Engaging community health workers to provide a comprehensive link to community resources through family-based services focusing on success in health, education, and self-sufficiency. This activity supports individual MIPS eligible clinicians or groups that coordinate with primary care and other clinicians, engage and support patients, use of health information technology, and employ quality measurement and improvement processes. An example of this community based program is the NCQA Patient-Centered Connected Care (PCCC) Recognition Program or other such programs that meet these criteria.
ObjectiveHelp patients and families access the right community resources for improving/maintaining health, education, and self-sufficiency with support from community health workers.
Evidence of engagement with community health workers to provide a comprehensive link to community resources and family-based services with an emphasis on improving health, education, and self-sufficiency. Include all of the following elements:
1) Community health worker engagement – Documentation of active engagement with community health workers to collaborate in helping patients served by the practice address risk factors related to social determinants of health (e.g., electronic health records referencing community health worker engagement, paperwork related to engagement of community health workers); AND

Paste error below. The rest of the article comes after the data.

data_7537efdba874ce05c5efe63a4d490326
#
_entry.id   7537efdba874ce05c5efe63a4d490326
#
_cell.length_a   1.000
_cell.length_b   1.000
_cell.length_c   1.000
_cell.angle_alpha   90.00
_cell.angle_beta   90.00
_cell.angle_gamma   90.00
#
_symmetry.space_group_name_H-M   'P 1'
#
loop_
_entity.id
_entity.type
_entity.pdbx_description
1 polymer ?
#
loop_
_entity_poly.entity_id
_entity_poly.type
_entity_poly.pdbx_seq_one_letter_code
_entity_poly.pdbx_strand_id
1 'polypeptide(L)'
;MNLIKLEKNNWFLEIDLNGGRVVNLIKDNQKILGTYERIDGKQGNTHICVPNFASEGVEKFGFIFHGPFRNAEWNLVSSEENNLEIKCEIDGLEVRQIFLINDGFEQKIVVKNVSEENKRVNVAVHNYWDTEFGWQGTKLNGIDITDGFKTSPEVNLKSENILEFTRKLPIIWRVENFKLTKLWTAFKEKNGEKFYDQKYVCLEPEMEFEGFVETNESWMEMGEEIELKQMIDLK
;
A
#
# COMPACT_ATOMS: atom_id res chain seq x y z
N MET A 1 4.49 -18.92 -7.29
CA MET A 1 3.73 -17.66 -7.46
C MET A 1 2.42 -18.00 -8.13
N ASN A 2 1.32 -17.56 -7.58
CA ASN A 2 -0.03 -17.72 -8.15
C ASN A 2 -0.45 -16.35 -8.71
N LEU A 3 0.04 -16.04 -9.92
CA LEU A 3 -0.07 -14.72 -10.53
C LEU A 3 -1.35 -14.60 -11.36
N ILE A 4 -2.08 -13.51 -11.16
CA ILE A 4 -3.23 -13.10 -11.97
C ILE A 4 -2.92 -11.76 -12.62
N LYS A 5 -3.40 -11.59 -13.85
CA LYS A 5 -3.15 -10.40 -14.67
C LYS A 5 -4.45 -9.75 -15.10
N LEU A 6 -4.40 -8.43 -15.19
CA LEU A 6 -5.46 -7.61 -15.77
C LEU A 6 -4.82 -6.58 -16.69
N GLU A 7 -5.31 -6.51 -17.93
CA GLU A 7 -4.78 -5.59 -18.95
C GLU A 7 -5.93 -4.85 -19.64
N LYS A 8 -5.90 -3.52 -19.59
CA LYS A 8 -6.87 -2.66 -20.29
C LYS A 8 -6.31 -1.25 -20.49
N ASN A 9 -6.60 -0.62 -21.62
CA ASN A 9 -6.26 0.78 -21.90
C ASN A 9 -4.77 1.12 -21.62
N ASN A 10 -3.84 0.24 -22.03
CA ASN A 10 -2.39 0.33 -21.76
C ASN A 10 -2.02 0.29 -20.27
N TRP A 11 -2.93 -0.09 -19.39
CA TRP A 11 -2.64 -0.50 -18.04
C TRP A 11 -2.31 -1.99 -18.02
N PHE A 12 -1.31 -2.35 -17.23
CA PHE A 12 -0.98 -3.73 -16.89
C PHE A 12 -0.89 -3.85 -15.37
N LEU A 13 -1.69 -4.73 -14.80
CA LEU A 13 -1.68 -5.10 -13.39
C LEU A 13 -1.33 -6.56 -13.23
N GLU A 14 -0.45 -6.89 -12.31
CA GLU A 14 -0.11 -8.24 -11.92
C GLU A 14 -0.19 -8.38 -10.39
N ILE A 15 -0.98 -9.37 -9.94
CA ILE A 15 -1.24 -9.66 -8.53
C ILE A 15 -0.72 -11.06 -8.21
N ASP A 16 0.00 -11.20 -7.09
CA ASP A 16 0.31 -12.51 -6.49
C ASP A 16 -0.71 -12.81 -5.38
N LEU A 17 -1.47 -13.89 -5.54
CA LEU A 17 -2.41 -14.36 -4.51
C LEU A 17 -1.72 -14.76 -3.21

2) Coordination and patient engagement –Documentation of coordination with primary care and other eligible clinicians to engage and support patients (e.g., use of health information technology); AND
3) Measure and monitoring – Evidence of use of quality measurement and improvement processes (e.g., National Committee for Quality Assurance’s Patient-Centered Connected Care [PCCC] Recognition Program or similar programs) to continuously improve engagement and coordination with community health workers and other clinicians in an effort to improve patient wellbeing and health (e.g., dashboards, reports).
A primary healthcare practice may work with community health workers to help patients with limited English language skills understand and adhere to new plans for diet and medication, learn how to use and manage medical equipment, and provide information on local support groups for people with diabetes. The community health workers report back to the eligible clinicians at the primary healthcare practice; the eligible clinicians then communicate as relevant to other eligible clinicians providing care to the patients and monitor to improve community health worker engagement and the outcomes of the patients they see.
• Centers for Disease Control and Prevention’s (CDC’s) Community Health Workers Toolkit: https://www.cdc.gov/dhdsp/pubs/toolkits/chw-toolkit.htm
• Association of State and Territorial Health Officials Clinical to Community Connections: https://www.astho.org/Community-Health-Workers/